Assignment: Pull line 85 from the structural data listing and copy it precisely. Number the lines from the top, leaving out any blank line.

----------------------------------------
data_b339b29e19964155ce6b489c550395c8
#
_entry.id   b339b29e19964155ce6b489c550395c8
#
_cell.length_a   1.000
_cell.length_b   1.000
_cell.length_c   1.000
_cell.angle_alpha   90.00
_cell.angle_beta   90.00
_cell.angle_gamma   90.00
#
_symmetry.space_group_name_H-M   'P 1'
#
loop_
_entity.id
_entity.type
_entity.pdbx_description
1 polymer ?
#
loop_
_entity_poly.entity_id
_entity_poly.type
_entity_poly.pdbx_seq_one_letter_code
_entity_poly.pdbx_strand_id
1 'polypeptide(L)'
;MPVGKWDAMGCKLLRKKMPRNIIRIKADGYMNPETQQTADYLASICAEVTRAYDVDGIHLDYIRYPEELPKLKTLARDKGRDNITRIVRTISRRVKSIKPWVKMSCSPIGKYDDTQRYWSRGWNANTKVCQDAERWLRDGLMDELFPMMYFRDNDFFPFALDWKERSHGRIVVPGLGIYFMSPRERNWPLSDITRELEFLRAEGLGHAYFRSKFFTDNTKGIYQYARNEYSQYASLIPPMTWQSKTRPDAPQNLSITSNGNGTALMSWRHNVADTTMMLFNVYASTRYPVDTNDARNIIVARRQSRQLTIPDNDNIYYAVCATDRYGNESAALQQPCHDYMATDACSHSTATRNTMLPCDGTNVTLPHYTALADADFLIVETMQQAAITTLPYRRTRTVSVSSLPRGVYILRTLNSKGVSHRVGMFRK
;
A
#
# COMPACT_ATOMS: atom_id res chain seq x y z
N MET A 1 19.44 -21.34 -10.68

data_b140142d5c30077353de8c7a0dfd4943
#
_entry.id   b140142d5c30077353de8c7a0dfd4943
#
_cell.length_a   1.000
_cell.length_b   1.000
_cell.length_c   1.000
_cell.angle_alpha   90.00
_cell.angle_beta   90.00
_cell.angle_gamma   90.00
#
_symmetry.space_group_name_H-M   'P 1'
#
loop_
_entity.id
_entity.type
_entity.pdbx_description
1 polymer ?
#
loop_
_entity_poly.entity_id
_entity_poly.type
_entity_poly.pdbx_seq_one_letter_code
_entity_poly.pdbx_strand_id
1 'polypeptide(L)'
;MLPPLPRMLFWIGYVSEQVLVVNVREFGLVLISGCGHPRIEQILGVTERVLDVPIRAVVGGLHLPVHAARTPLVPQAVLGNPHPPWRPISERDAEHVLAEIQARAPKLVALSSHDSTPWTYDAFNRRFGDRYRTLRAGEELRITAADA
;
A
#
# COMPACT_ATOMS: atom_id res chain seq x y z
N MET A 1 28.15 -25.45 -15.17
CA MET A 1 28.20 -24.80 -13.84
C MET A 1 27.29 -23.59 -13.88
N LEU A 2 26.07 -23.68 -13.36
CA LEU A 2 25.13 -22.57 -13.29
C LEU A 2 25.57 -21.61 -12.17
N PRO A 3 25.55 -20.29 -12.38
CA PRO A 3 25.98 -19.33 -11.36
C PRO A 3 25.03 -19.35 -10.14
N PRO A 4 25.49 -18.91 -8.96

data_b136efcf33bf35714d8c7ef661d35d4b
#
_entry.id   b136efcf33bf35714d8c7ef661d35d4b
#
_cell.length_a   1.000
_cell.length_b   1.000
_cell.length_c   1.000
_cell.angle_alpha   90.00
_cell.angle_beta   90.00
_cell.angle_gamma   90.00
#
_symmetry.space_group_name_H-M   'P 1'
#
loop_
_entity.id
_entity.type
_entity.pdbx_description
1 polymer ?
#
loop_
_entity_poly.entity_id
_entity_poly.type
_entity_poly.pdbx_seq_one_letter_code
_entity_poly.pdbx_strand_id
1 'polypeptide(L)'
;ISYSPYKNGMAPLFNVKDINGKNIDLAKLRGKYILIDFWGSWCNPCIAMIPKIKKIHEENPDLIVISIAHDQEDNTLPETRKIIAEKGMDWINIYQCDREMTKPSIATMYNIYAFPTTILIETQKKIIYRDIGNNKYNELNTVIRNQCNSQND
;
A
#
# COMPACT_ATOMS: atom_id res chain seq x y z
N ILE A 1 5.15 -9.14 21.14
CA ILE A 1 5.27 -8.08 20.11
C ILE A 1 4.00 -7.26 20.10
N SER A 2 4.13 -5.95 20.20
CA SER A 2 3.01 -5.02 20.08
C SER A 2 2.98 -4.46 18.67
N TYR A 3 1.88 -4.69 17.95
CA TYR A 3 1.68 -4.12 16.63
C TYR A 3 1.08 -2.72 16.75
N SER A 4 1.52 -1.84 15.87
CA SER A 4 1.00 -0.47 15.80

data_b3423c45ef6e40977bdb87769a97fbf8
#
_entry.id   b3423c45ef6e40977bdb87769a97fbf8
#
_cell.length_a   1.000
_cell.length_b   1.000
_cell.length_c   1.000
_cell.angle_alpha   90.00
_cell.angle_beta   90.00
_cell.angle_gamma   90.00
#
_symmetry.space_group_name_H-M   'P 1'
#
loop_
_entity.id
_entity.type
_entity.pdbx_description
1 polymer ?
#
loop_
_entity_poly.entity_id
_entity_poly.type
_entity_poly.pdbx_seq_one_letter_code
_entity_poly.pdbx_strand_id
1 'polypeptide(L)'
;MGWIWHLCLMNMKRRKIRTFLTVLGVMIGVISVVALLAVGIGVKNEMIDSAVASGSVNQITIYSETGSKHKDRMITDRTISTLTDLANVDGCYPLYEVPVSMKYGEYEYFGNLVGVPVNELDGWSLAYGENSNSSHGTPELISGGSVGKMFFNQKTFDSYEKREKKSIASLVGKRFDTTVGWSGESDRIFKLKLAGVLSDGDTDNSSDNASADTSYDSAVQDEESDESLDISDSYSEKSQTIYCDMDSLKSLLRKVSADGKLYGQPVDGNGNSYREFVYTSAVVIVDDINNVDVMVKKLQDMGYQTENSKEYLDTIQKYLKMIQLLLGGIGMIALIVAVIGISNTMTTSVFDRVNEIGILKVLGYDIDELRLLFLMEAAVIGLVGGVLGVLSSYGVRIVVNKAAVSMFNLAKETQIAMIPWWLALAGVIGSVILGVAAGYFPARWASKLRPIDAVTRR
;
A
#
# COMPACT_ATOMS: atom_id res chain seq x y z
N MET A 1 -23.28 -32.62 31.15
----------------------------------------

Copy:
loop_